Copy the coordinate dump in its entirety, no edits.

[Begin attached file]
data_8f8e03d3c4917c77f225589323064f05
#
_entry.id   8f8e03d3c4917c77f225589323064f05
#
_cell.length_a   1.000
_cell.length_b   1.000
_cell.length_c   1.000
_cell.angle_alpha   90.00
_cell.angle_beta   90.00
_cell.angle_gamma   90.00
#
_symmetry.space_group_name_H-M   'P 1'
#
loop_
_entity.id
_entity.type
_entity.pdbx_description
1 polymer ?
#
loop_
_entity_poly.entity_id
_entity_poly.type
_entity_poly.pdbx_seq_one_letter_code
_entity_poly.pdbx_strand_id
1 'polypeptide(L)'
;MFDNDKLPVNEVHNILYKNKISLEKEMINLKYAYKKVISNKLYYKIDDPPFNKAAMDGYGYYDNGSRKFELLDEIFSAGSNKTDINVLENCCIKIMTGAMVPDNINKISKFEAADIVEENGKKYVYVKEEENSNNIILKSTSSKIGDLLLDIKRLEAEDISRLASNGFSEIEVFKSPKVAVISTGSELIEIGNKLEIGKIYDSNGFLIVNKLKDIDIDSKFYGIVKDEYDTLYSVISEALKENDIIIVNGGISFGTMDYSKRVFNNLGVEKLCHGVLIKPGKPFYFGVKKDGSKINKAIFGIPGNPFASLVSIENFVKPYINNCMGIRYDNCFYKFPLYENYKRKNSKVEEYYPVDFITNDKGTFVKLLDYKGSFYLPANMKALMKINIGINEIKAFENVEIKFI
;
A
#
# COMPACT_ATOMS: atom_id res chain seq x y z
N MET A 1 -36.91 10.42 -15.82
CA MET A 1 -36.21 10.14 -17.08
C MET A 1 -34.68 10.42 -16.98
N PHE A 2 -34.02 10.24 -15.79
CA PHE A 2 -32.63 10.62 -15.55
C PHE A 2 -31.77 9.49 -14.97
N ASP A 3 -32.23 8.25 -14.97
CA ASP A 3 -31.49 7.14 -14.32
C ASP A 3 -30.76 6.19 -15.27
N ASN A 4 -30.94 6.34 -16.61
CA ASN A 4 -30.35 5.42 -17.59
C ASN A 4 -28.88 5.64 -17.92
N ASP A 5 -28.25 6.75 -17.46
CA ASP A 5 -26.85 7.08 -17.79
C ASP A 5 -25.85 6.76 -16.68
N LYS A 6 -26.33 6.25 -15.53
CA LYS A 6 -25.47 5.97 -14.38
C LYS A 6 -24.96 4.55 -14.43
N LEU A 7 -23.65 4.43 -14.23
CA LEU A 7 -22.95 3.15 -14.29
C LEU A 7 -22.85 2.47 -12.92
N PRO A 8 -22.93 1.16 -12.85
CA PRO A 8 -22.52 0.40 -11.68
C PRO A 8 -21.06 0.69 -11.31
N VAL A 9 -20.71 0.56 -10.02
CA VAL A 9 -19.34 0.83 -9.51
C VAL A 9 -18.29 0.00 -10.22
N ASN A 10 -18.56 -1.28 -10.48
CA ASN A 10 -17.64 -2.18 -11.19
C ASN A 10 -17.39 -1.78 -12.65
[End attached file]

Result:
data_8f8e03d3c4917c77f225589323064f05
#
_entry.id   8f8e03d3c4917c77f225589323064f05
#
_cell.length_a   1.000
_cell.length_b   1.000
_cell.length_c   1.000
_cell.angle_alpha   90.00
_cell.angle_beta   90.00
_cell.angle_gamma   90.00
#
_symmetry.space_group_name_H-M   'P 1'
#
loop_
_entity.id
_entity.type
_entity.pdbx_description
1 polymer ?
#
loop_
_entity_poly.entity_id
_entity_poly.type
_entity_poly.pdbx_seq_one_letter_code
_entity_poly.pdbx_strand_id
1 'polypeptide(L)'
;MFDNDKLPVNEVHNILYKNKISLEKEMINLKYAYKKVISNKLYYKIDDPPFNKAAMDGYGYYDNGSRKFELLDEIFSAGSNKTDINVLENCCIKIMTGAMVPDNINKISKFEAADIVEENGKKYVYVKEEENSNNIILKSTSSKIGDLLLDIKRLEAEDISRLASNGFSEIEVFKSPKVAVISTGSELIEIGNKLEIGKIYDSNGFLIVNKLKDIDIDSKFYGIVKDEYDTLYSVISEALKENDIIIVNGGISFGTMDYSKRVFNNLGVEKLCHGVLIKPGKPFYFGVKKDGSKINKAIFGIPGNPFASLVSIENFVKPYINNCMGIRYDNCFYKFPLYENYKRKNSKVEEYYPVDFITNDKGTFVKLLDYKGSFYLPANMKALMKINIGINEIKAFENVEIKFI
;
A
#
# COMPACT_ATOMS: atom_id res chain seq x y z
N MET A 1 -36.91 10.42 -15.82
CA MET A 1 -36.21 10.14 -17.08
C MET A 1 -34.68 10.42 -16.98
N PHE A 2 -34.02 10.24 -15.79
CA PHE A 2 -32.63 10.62 -15.55
C PHE A 2 -31.77 9.49 -14.97
N ASP A 3 -32.23 8.25 -14.97
CA ASP A 3 -31.49 7.14 -14.32
C ASP A 3 -30.76 6.19 -15.27
N ASN A 4 -30.94 6.34 -16.61
CA ASN A 4 -30.35 5.42 -17.59
C ASN A 4 -28.88 5.64 -17.92
N ASP A 5 -28.25 6.75 -17.46
CA ASP A 5 -26.85 7.08 -17.79
C ASP A 5 -25.85 6.76 -16.68
N LYS A 6 -26.33 6.25 -15.53
CA LYS A 6 -25.47 5.97 -14.38
C LYS A 6 -24.96 4.55 -14.43
N LEU A 7 -23.65 4.43 -14.23
CA LEU A 7 -22.95 3.15 -14.29
C LEU A 7 -22.85 2.47 -12.92
N PRO A 8 -22.93 1.16 -12.85
CA PRO A 8 -22.52 0.40 -11.68
C PRO A 8 -21.06 0.69 -11.31
N VAL A 9 -20.71 0.56 -10.02
CA VAL A 9 -19.34 0.83 -9.51
C VAL A 9 -18.29 0.00 -10.22
N ASN A 10 -18.56 -1.28 -10.48
CA ASN A 10 -17.64 -2.18 -11.19
C ASN A 10 -17.39 -1.78 -12.65